Many Native American teenagers are planning their future and want to make a difference—I believe that. The Native American people have—time and again—answered our nation’s call when it comes to serving in many capacities and that includes the call of service in the military.
“YOU’LL MOCK DEATH BUT ONCE!”
I moved away from home two months ago for work. For the past six years, I’d been living on the Lake Traverse Reservation of the Sisseton Wahpeton Oyate where I am enrolled.
I have been writing as a correspondent for Indian Country Today Media Network for quite a few years and I was honored, to say the least, when ICTMN’s Opinion/Editorial editor Ray Cook asked if I would
Logic tells us that people will worry about what's going on in their own backyards before thinking about the trials and tribulations of others. But once again, thinking logically, if people show interest in others' troubles, then they would probably become concerned with their own.
Native people across America have just finished another exhausting campaign to explain to the ignorant and insensitive the inherent racial exploitation of their Indian Halloween costumes.
Social agreement, like a treaty—or even as the trustworthy word of an honest human being—must be kept. Once broken, dissonance ensues, and conflict is sure to follow.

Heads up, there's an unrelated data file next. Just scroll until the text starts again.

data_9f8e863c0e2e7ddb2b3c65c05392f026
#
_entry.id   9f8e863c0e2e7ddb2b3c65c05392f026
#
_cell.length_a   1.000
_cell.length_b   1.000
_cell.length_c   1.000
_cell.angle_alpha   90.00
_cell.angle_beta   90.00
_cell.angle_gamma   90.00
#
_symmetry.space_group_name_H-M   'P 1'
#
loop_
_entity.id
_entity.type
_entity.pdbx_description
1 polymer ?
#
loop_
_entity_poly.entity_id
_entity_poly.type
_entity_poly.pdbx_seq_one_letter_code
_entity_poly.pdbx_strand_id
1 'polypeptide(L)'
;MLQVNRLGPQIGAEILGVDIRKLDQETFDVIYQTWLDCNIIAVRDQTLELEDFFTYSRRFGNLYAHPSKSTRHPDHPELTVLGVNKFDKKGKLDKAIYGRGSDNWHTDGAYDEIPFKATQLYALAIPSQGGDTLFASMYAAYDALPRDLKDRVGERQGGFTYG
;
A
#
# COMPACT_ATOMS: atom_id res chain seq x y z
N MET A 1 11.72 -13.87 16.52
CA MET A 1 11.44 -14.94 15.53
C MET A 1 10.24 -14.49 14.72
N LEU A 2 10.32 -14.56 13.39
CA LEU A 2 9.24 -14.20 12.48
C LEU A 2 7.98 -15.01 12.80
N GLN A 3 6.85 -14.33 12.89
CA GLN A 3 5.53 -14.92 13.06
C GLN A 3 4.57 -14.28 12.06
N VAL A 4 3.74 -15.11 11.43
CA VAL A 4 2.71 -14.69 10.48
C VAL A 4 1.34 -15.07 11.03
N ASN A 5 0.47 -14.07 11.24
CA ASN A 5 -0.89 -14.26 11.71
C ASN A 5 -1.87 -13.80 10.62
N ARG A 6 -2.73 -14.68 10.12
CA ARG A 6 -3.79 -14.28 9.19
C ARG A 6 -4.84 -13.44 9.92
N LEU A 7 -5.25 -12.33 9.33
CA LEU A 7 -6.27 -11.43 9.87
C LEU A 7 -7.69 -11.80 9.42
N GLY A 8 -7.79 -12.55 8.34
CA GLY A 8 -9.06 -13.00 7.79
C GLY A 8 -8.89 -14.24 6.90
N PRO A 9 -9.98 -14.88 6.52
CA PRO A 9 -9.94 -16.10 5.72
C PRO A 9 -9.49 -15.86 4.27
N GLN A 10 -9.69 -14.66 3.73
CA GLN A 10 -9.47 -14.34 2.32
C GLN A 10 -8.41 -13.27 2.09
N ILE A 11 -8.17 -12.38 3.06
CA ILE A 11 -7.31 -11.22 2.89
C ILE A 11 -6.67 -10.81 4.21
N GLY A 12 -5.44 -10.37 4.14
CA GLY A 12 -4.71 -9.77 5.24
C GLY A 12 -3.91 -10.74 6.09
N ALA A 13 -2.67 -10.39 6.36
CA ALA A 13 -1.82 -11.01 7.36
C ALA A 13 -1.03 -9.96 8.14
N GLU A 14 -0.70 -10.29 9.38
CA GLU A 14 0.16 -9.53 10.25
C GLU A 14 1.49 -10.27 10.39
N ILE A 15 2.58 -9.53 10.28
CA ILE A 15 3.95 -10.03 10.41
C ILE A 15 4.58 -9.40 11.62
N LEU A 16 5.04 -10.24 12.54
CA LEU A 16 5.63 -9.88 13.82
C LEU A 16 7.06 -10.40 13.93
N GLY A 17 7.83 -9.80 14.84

What do we think when we hear the word activism? Maybe we immediately think of somebody with their fist in the air, defiantly persisting against something. Maybe we think of protestors and demonstrators visibly making their point.
The Occupy Wall Street (OWS) protest has become a matter of debate in Indian country. Some have chosen to be included under the slogan "We Are The 99%"; others, like me, have not.
In 1988, the United States Congress passed House Concurrent Resolution 331, expressly acknowledging that the Haudenosaunee had some degree of influence on the formation of the Constitution of the United States.
A few weeks ago, I read the following paragraph in an NPR article about the Cherokee Freedmen:
"This is not a club; you can't just claim to be Cherokee and show up and be included," says Cara Cowan Watts, a vocal member of the Cherokees' tribal council.
All journeys have a beginning and an ending. No matter how large or small the endeavor, it begins, and—at some point—it will most assuredly come to an end. The substance of the journey is everywhere in between the start and finish of it.
Greetings on Colonization Day,
I hope we have all been following the Occupy Wall Street (OWS) action that is unfolding before us. Why are they protesting? Hopefully OWS is not only due to the rich-poor gap -although, that is reason enough.